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Dusty conditions for Tom Boonen (Quick Step)
Boonen and Chavanel both hit by bad luck and crashes
Quick Step was left licking its wounds after a disastrous Paris-Roubaix in which both Tom Boonen and Sylvain Chavanel fell short due to punctures, mechanical and crashes. Boonen, a three-time Roubaix champion, was forced to abandon while Chavanel finished a disappointing 38th, 4:46 down on winner Johan Van Summeren (Garmin Cervelo).
“I’ve never seen such bad luck,” said sports director Wilfried Peeters, at the finish.
“In all our years racing we have never been so unlucky. We really weren’t ever able to express our full potential due to mechanical problems, flat tyres and falls. Boonen and Chavanel especially, but the other riders also were very unlucky, with lots of flats and accidents that put them out of play.”
Boonen and Chavanel came into the race as two of the most fancied riders having both played major roles in this season’s Classics. Boonen had won Gent-Wevelgem and finished fourth in the Tour of Flanders while Chavanel had found his feet as a Classics specialist, taking second in Flanders after being on the attack for 80 kilometres.
And all looked good for Quick Step in the early part of the race with both of their leaders out of trouble and the wind but on the infamous and crucial sector through the Arenberg, the race began to fall apart for the Belgian team.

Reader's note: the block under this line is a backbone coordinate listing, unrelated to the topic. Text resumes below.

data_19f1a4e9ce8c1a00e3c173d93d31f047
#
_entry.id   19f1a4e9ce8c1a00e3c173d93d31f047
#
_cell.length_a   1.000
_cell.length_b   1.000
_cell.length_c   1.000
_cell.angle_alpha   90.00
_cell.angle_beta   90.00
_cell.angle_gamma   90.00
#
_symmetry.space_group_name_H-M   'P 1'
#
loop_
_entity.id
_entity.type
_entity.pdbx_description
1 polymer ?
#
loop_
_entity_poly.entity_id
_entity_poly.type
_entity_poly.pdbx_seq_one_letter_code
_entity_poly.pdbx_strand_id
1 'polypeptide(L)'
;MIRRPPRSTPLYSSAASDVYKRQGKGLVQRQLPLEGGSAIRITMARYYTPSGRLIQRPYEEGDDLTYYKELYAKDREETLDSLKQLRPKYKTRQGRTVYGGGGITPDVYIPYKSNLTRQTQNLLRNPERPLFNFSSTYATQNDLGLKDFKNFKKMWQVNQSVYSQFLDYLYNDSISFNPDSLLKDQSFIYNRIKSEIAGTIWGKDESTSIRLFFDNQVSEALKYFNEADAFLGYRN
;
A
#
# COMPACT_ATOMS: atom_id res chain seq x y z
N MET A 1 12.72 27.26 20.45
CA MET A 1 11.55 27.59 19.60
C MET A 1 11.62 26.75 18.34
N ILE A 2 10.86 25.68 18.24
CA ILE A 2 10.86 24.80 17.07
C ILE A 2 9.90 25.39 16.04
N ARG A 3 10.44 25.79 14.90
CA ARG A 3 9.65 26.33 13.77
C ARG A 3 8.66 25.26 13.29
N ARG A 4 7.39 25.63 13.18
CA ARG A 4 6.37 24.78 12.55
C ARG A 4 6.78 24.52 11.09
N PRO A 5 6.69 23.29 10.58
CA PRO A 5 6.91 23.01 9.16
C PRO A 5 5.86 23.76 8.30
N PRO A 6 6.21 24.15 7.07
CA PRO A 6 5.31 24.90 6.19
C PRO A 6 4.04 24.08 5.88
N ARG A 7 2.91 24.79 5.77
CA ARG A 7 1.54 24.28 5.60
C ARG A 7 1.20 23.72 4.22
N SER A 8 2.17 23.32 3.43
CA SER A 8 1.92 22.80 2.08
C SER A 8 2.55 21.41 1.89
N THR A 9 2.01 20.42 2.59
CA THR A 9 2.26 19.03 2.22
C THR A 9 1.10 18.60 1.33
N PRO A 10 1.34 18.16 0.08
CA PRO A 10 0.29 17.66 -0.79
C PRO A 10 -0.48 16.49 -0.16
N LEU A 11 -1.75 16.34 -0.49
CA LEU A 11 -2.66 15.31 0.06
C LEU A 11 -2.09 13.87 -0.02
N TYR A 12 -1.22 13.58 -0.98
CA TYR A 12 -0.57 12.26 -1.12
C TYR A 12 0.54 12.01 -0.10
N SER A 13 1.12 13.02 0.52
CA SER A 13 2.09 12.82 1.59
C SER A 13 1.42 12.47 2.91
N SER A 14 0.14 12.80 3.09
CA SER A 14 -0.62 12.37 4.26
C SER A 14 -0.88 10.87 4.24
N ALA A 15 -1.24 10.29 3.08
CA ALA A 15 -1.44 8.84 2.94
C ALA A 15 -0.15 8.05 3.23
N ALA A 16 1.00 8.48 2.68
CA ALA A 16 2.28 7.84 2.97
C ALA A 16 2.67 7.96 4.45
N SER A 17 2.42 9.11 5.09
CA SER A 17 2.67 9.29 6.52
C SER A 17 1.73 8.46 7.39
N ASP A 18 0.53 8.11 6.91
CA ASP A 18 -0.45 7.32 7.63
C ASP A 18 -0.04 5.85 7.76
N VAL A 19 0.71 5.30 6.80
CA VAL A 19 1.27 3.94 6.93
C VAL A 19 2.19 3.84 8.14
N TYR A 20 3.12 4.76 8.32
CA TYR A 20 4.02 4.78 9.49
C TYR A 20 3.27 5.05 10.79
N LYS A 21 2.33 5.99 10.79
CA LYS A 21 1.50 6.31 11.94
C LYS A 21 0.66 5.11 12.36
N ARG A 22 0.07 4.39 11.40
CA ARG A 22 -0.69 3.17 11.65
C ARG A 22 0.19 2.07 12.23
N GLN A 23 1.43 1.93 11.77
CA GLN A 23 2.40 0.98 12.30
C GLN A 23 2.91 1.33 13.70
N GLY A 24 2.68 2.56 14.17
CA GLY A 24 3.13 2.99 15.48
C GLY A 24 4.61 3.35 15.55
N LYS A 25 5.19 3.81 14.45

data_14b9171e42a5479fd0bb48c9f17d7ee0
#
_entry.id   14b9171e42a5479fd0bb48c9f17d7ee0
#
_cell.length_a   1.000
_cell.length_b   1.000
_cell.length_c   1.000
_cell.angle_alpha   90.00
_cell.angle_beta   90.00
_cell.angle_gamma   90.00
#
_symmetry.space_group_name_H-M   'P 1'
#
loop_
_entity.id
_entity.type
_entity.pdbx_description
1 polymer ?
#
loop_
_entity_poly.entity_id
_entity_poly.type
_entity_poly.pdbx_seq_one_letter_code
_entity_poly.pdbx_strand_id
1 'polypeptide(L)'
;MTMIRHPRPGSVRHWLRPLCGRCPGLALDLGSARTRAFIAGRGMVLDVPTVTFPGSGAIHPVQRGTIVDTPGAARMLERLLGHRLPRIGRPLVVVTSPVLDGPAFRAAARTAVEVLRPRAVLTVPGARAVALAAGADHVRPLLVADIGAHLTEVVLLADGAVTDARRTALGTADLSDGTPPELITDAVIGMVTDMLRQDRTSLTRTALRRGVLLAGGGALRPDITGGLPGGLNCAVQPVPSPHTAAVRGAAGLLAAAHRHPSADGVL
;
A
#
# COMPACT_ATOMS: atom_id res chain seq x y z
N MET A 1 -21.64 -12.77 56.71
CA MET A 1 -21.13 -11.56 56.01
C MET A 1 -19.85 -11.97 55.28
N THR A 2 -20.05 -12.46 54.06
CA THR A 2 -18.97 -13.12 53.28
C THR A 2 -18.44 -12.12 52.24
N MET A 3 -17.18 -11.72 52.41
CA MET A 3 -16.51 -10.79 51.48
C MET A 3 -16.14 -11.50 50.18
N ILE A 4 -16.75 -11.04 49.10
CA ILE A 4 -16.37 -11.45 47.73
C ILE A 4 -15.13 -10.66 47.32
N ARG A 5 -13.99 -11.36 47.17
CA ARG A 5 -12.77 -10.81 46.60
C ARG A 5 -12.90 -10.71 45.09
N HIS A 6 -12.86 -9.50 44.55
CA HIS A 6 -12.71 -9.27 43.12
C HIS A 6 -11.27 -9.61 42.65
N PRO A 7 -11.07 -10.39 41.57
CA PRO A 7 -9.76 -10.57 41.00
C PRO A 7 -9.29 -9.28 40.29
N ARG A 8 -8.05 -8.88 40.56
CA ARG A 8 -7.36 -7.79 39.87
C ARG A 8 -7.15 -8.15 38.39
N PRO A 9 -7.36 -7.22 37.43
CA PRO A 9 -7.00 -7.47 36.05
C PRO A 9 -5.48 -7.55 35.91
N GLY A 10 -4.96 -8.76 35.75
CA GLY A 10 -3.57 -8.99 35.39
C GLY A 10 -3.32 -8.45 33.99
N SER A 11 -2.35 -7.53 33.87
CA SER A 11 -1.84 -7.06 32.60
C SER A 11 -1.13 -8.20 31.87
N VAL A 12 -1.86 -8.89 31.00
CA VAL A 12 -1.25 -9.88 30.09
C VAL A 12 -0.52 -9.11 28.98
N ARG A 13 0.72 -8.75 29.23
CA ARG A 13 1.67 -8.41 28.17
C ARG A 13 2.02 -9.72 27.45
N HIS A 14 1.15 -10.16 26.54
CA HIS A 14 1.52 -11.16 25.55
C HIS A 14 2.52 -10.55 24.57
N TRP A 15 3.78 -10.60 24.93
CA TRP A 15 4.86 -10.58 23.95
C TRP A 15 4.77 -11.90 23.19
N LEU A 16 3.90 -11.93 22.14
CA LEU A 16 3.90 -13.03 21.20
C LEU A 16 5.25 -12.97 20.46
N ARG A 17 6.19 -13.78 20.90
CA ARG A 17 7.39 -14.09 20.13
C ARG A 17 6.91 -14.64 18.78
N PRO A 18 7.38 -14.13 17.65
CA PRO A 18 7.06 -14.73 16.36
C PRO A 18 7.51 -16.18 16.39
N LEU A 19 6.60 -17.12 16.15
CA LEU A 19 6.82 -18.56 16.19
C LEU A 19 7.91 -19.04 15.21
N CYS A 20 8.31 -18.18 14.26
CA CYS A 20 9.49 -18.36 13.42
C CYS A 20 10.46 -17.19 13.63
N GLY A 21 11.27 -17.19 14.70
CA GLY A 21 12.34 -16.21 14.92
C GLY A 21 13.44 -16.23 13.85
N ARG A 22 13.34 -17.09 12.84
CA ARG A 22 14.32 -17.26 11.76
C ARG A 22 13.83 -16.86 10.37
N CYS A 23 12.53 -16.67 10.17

“There’s not much to do when it comes to bad luck. In the Arenberg forest I had my first mechanical problem. My chain got stuck between the frame and the crankset, and I had to wait almost two minutes for the flagship car. I changed bikes and I was able to come back. Then the incredible happened. I was catching up to the group of the favourites after a long chase when the vibrations from the cobbles shook my water bottle loose and it ended up between the back wheel and the frame. The wheel suddenly was blocked, and I lost control of the bike. At that moment, Maarten Wynants was coming up on me. “
“He couldn’t avoid me and I ended up on the ground, hitting my knees. At that point, my race was over. In 10 years at the Roubaix I’d never had a flat and before this edition I’d only fallen twice, in 2003 and 2009. I was really unlucky. It’s too bad because I felt really good, and after my win at the Gent–Wevelgem and my fourth place in the Ronde, it would have been nice to have another positive result. It’s not up to me to say whether I could have won or not, but I was really having a good day. “
Chavanel survived the Arenberg but his luck ran out soon after when he punctured just after the Forest. Despite making contact with the main field the Frenchman crashed on an innocuous stretch of flat tarmac.
“I got two flat tyres, both at an important moment. I tried my best to get back in there both times. Then the fall definitely took me out. I fell hard in a left curve and did a cheese grater across the asphalt. I took up the chase again anyway, but at that point there was nothing more to do. This is also part of what the Roubaix is all about.”
“You have to learn to accept these difficult times, too. Mentally I’m going to try and turn the page as fast as possible and concentrate on next Sunday’s Amstel Gold Race.”